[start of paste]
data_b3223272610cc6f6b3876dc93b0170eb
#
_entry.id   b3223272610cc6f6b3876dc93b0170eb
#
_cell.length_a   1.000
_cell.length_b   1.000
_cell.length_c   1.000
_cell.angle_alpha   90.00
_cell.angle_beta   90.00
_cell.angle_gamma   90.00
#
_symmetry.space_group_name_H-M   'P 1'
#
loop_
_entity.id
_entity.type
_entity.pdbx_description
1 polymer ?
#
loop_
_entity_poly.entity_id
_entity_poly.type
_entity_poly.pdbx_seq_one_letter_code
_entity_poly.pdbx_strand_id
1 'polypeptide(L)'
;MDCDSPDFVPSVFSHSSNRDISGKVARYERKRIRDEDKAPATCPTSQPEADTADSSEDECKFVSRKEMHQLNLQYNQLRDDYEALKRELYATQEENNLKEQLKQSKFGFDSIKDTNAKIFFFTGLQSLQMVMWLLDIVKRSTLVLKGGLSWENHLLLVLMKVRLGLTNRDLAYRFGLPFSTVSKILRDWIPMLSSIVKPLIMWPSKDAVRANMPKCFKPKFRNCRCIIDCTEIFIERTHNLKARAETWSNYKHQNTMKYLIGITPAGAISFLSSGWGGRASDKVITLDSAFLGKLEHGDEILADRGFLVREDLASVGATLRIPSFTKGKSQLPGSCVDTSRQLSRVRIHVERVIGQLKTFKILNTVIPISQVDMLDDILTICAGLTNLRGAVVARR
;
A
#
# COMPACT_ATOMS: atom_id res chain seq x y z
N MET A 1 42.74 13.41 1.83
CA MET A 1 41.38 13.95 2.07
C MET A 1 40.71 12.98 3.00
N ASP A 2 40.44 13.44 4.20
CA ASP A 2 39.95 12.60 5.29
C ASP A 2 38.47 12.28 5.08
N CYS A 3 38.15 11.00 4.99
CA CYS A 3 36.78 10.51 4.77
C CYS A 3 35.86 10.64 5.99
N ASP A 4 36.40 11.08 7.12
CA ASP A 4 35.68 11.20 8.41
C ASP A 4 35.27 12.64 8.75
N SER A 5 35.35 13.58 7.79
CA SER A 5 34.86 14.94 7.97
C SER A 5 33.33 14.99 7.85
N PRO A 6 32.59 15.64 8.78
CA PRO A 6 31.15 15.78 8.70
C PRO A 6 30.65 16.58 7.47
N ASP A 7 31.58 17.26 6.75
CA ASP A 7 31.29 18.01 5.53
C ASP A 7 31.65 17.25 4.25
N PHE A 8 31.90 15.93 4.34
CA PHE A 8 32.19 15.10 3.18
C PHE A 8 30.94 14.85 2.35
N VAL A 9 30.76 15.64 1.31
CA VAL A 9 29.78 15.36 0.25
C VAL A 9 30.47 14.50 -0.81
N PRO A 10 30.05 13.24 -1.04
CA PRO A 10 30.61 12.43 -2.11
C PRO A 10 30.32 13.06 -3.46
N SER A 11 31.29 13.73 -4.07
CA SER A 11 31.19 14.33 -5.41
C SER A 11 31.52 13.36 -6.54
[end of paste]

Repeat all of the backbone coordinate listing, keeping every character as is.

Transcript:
data_b3223272610cc6f6b3876dc93b0170eb
#
_entry.id   b3223272610cc6f6b3876dc93b0170eb
#
_cell.length_a   1.000
_cell.length_b   1.000
_cell.length_c   1.000
_cell.angle_alpha   90.00
_cell.angle_beta   90.00
_cell.angle_gamma   90.00
#
_symmetry.space_group_name_H-M   'P 1'
#
loop_
_entity.id
_entity.type
_entity.pdbx_description
1 polymer ?
#
loop_
_entity_poly.entity_id
_entity_poly.type
_entity_poly.pdbx_seq_one_letter_code
_entity_poly.pdbx_strand_id
1 'polypeptide(L)'
;MDCDSPDFVPSVFSHSSNRDISGKVARYERKRIRDEDKAPATCPTSQPEADTADSSEDECKFVSRKEMHQLNLQYNQLRDDYEALKRELYATQEENNLKEQLKQSKFGFDSIKDTNAKIFFFTGLQSLQMVMWLLDIVKRSTLVLKGGLSWENHLLLVLMKVRLGLTNRDLAYRFGLPFSTVSKILRDWIPMLSSIVKPLIMWPSKDAVRANMPKCFKPKFRNCRCIIDCTEIFIERTHNLKARAETWSNYKHQNTMKYLIGITPAGAISFLSSGWGGRASDKVITLDSAFLGKLEHGDEILADRGFLVREDLASVGATLRIPSFTKGKSQLPGSCVDTSRQLSRVRIHVERVIGQLKTFKILNTVIPISQVDMLDDILTICAGLTNLRGAVVARR
;
A
#
# COMPACT_ATOMS: atom_id res chain seq x y z
N MET A 1 42.74 13.41 1.83
CA MET A 1 41.38 13.95 2.07
C MET A 1 40.71 12.98 3.00
N ASP A 2 40.44 13.44 4.20
CA ASP A 2 39.95 12.60 5.29
C ASP A 2 38.47 12.28 5.08
N CYS A 3 38.15 11.00 4.99
CA CYS A 3 36.78 10.51 4.77
C CYS A 3 35.86 10.64 5.99
N ASP A 4 36.40 11.08 7.12
CA ASP A 4 35.68 11.20 8.41
C ASP A 4 35.27 12.64 8.75
N SER A 5 35.35 13.58 7.79
CA SER A 5 34.86 14.94 7.97
C SER A 5 33.33 14.99 7.85
N PRO A 6 32.59 15.64 8.78
CA PRO A 6 31.15 15.78 8.70
C PRO A 6 30.65 16.58 7.47
N ASP A 7 31.58 17.26 6.75
CA ASP A 7 31.29 18.01 5.53
C ASP A 7 31.65 17.25 4.25
N PHE A 8 31.90 15.93 4.34
CA PHE A 8 32.19 15.10 3.18
C PHE A 8 30.94 14.85 2.35
N VAL A 9 30.76 15.64 1.31
CA VAL A 9 29.78 15.36 0.25
C VAL A 9 30.47 14.50 -0.81
N PRO A 10 30.05 13.24 -1.04
CA PRO A 10 30.61 12.43 -2.11
C PRO A 10 30.32 13.06 -3.46
N SER A 11 31.29 13.73 -4.07
CA SER A 11 31.19 14.33 -5.41
C SER A 11 31.52 13.36 -6.54